Boston is famous for world-class hospitals and diehard sports fans. In 1948, those communities united to raise money so a young cancer patient could watch his favorite baseball team on TV. In the process, a charity was formed that more than 70 years later still raises millions of dollars each year to fight cancer in children and adults alike.
The moment when Dr. Sidney Farber, his patient, Einar “Jimmy” Gustafson, the Boston Braves and a showbiz-linked charity crossed paths to initiate what would become the Jimmy Fund, is memorialized in a statue in Boston’s Longwood neighborhood.
In 1948, Gustafson was 12 years old, and being treated by Dr. Farber for leukemia. The boy was selected to appear on “Truth or Consequences,” a nationally syndicated radio show hosted by Ralph Edwards. During the broadcast from Gustafson’s room at Boston Children’s Hospital, as Edwards spoke to the boy, members of Jimmy’s favorite team, the Boston Braves, made a surprise appearance.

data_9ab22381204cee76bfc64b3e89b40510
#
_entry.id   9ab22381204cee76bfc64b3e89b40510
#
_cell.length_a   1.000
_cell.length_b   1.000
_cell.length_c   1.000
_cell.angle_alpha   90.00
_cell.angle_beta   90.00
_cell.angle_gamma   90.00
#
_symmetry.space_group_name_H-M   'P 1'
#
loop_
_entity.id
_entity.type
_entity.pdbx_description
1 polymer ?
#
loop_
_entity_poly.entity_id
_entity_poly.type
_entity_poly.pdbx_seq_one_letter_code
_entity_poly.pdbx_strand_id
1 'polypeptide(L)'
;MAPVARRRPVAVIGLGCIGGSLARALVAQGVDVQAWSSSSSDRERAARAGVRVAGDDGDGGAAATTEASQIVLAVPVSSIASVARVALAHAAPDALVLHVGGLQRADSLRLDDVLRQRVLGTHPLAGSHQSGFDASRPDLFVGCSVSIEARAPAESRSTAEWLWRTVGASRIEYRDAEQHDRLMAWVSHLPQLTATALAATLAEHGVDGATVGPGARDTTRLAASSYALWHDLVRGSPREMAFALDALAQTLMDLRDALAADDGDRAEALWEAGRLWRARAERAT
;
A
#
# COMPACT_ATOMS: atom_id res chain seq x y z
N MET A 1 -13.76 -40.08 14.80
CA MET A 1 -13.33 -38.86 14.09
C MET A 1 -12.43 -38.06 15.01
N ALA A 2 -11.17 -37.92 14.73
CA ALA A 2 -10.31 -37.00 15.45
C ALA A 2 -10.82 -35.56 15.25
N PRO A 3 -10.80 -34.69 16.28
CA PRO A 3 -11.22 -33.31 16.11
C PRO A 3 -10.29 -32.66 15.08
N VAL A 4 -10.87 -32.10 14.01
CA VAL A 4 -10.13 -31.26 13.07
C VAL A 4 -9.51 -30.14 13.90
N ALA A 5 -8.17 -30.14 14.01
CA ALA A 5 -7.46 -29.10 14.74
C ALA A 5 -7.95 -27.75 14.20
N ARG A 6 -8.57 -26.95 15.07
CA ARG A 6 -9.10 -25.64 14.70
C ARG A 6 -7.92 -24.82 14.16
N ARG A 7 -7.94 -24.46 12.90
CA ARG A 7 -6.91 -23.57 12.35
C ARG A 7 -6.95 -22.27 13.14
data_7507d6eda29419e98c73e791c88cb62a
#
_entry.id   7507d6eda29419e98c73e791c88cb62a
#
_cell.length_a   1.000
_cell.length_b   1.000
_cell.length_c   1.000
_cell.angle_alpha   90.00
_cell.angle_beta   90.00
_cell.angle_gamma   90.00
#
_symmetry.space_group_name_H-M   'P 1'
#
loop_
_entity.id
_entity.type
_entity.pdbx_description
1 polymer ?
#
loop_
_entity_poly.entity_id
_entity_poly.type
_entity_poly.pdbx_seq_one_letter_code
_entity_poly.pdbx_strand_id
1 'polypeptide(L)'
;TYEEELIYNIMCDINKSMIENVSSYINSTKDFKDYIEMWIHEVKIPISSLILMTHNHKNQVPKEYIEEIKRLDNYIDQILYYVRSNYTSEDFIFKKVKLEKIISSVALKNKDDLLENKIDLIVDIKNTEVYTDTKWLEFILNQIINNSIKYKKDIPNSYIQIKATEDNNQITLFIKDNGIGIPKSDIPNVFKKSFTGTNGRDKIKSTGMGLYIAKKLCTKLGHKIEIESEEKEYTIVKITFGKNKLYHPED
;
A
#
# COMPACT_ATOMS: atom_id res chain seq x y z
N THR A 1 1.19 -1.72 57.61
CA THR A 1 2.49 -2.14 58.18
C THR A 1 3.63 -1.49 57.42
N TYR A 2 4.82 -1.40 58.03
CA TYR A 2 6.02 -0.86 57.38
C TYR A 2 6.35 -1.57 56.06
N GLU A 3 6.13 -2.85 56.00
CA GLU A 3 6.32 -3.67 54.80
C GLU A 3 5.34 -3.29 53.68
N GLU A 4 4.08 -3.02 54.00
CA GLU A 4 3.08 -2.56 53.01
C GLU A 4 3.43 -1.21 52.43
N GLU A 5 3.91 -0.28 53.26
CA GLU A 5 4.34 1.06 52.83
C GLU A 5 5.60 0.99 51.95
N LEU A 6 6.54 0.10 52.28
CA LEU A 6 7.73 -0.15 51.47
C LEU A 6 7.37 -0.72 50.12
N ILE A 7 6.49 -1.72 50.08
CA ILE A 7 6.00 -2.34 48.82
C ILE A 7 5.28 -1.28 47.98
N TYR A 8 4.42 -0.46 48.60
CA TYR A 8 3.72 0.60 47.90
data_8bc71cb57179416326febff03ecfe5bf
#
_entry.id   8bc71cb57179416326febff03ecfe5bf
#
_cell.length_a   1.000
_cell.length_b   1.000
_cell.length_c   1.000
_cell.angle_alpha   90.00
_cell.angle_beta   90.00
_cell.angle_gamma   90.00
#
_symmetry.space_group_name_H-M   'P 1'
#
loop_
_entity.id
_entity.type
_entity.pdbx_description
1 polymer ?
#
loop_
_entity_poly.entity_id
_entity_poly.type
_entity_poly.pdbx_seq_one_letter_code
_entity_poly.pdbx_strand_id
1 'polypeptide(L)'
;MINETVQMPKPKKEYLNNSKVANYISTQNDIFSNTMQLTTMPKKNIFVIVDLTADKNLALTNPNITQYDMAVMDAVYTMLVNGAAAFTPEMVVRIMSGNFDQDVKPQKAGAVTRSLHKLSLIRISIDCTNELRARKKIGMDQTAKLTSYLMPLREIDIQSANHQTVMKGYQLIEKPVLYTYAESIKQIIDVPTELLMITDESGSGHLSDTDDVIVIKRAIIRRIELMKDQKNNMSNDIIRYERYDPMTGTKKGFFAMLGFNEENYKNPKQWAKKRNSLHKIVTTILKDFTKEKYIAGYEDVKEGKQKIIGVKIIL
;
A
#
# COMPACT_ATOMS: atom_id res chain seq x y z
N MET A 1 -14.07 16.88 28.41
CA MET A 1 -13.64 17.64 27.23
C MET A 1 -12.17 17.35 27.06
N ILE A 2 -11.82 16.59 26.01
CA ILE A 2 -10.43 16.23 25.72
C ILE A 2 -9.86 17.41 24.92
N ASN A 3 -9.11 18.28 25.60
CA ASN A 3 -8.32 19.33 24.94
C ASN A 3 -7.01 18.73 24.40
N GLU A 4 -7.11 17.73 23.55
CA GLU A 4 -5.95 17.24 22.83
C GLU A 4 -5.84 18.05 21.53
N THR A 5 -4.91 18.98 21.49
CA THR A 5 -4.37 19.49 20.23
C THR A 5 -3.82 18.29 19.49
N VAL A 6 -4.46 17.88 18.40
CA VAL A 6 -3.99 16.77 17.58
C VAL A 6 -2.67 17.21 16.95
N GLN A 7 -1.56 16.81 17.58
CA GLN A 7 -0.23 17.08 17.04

Edwards pleaded for listeners to make donations, so Jimmy could get a TV set to watch the Braves play. Callers from Boston and across the country donated more than $200,000 for the Variety Club of New England Children’s Cancer Research Foundation, which funded Farber’s groundbreaking work. The Variety Club’s cancer research foundation was renamed the Jimmy Fund after the “Truth or Consequences” event.
The Braves left Boston for Milwaukee in 1953. That year, the Red Sox became linked to the Jimmy Fund, and have remained steadfast fundraising champions for cancer research ever since.
The statue was designed by sculptor Brian Hanlon and erected in October 2013 across from the Jimmy Fund headquarters. It is tucked away on a side street amid gleaming hospitals, research labs, and other institutions devoted to healing the sick, delivering babies, and researching diseases of all sorts.